A family farm near Swift Current has joined the Grow Hope Saskatchewan initiative to raise money for food security projects around the world.
Dan and Carol Siebert have been farming near Main Centre, which is northeast of Swift Current, for the last 40 years.
“We're renting the land out to some of our young neighbour friends, and we just decided that this is a good time to take some of the land and use it for Canadian Foodgrains Bank with this Grow Hope project,” Dan said.
Their Main Centre farm is the first location for a Grow Hope project in southern Saskatchewan. The Sieberts decided to make 125 acres of their land available to the Grow Hope project.
They were attracted to the Grow Hope model, which provides a new and innovative way to create connections between farmers and non-farmers to address global hunger.
“The draw to Grow Hope over and above just Canadian Foodgrains Bank was that we're really interested in partnering with people that are not farmers, anybody that would like to donate,” he said. “I just thought it might be a better way or a more productive way of earning more per acre for the Canadian Foodgrains Bank and people can feel a part of this project that is helping people across the world.”
They have planted canola on their farm for the Grow Hope project with the help of neighbouring farmers Chaun and Sara Holfeld and Wes and Kim Redekop, who are donating their labour, machinery and fuel.
“They are going to be responsible for the seeding, the spraying, the harvesting, and they're doing that all free of charge,” Dan said.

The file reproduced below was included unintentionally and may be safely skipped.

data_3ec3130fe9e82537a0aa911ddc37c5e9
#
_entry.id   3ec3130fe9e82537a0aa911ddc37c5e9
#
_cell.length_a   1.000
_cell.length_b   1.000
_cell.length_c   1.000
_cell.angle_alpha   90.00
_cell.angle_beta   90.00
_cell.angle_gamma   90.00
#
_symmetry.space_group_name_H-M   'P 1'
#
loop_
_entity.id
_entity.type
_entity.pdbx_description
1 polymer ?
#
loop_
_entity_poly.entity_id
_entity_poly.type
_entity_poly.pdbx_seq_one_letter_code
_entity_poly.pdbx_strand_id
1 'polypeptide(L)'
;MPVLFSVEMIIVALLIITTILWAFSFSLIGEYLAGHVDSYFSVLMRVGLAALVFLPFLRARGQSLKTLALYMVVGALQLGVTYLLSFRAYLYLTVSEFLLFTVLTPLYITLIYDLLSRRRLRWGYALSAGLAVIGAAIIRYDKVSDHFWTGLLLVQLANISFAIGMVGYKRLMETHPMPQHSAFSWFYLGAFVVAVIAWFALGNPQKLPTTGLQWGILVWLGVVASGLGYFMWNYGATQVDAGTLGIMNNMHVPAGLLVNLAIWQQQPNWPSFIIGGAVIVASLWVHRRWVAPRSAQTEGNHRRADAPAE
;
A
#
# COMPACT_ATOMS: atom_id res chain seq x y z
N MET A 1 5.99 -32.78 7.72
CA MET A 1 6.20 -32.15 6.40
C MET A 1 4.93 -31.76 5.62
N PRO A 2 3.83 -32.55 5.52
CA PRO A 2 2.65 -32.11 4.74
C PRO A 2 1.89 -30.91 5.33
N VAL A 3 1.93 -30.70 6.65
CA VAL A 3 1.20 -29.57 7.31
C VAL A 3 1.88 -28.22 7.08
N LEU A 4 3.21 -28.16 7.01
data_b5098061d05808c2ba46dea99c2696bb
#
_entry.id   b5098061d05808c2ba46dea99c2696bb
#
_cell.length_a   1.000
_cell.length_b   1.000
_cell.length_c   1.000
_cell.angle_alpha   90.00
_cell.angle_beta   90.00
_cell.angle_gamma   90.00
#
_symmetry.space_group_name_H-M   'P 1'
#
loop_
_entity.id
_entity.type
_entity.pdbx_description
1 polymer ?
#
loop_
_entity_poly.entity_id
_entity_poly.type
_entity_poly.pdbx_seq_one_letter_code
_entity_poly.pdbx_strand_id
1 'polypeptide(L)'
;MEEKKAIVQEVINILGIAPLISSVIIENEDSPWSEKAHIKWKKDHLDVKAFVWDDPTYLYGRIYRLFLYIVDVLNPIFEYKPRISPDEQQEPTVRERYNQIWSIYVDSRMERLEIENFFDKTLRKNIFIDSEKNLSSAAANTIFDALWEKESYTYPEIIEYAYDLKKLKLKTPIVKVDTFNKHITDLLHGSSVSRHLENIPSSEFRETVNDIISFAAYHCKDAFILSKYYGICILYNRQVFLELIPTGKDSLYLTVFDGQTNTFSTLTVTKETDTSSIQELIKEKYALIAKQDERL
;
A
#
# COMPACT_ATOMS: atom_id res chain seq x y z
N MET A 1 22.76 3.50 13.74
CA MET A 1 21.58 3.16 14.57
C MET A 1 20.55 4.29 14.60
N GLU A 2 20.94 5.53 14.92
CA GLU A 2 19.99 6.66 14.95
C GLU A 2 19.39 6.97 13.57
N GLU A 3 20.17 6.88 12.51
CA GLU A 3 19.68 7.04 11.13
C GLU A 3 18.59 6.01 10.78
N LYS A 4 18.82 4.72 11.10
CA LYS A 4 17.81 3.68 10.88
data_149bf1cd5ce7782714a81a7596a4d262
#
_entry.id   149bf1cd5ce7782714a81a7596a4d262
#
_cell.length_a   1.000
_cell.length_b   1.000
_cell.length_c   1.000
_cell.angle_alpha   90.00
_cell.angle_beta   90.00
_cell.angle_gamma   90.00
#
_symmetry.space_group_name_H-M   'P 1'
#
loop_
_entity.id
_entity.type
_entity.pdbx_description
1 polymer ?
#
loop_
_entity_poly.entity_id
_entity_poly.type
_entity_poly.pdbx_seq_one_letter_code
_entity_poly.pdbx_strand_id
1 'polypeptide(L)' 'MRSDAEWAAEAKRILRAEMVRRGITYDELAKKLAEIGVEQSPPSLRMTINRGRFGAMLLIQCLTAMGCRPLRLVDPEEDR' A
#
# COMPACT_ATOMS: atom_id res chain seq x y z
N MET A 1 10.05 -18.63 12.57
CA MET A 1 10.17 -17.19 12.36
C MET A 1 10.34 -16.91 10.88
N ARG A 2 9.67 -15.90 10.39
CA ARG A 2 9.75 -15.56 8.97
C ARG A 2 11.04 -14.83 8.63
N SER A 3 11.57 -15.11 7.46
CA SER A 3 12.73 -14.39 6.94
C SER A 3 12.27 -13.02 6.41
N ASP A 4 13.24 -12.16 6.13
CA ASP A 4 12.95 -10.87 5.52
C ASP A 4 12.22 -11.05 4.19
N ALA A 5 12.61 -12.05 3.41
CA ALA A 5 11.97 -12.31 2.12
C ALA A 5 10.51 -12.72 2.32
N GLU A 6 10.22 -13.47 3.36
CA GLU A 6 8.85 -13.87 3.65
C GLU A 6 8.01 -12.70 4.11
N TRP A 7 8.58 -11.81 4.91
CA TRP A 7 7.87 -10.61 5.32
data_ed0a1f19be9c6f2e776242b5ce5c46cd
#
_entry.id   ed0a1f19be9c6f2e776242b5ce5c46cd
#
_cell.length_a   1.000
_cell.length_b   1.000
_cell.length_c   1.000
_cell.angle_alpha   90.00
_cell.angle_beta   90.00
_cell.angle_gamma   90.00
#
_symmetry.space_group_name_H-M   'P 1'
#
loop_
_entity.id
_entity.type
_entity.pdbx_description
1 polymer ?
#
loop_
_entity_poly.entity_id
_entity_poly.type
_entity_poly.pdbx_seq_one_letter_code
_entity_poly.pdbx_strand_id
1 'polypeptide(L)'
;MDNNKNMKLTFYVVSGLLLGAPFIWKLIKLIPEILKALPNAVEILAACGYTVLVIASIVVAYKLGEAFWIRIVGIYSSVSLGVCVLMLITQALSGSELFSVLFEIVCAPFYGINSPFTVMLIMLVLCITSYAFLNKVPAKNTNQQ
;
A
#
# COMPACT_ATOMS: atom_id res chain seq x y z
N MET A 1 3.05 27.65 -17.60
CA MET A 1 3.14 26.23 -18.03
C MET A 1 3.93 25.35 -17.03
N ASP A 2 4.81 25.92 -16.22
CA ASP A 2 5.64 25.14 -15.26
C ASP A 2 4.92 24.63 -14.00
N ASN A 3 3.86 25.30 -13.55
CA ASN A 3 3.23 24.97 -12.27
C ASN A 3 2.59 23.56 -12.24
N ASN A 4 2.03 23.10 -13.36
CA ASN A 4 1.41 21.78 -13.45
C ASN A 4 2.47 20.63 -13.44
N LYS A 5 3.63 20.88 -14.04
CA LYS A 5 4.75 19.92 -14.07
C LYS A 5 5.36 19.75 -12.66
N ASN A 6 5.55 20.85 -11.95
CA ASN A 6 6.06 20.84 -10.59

Grow Hope Saskatchewan is a partnership between the Canadian Foodgrains Bank, Mennonite Central Committee (MCC) and Saskatoon Catholic Diocese. Farmers donate their land and agree to grow a crop, while individuals can become involved through the sponsorship of acres. It costs $300 per acre to grow a crop, which includes the cost of seed, fuel and other inputs.
The proceeds from the sale of a crop are donated to Canadian Foodgrains Bank. The Canadian government will match these donations up to 4:1, which means that an initial donation of $300 can eventually turn into as much as $2,500 of support for food security projects in various countries around the world.
The Sieberts have been familiar with the work of the Canadian Foodgrains Bank for many years and they have been actively involved with MCC.
“My wife and I have volunteered with MCC before and we've seen need all around the world,” Dan said. “I've travelled some with MCC, like to Colombia, Lesotho, South Africa , and North Korea. I've just seen some of the needs, and we have been so blessed. We have so much and so we have a desire to help those in need.”
The Grow Hope project is now in its third year in Saskatchewan. Rick Block, the regional representative for the Canadian Foodgrains Bank in the province, said there has been a good response to this initiative.
The land available to be sponsored increased from 160 acres in 2018 to 180 acres in 2019, and for 2020 a total of 305 acres have been provided by four farmers. In addition to the land provided by the Sieberts near Main Centre, there are also land provided by three other families located at Goodsoil, Bruno, and Rosthern.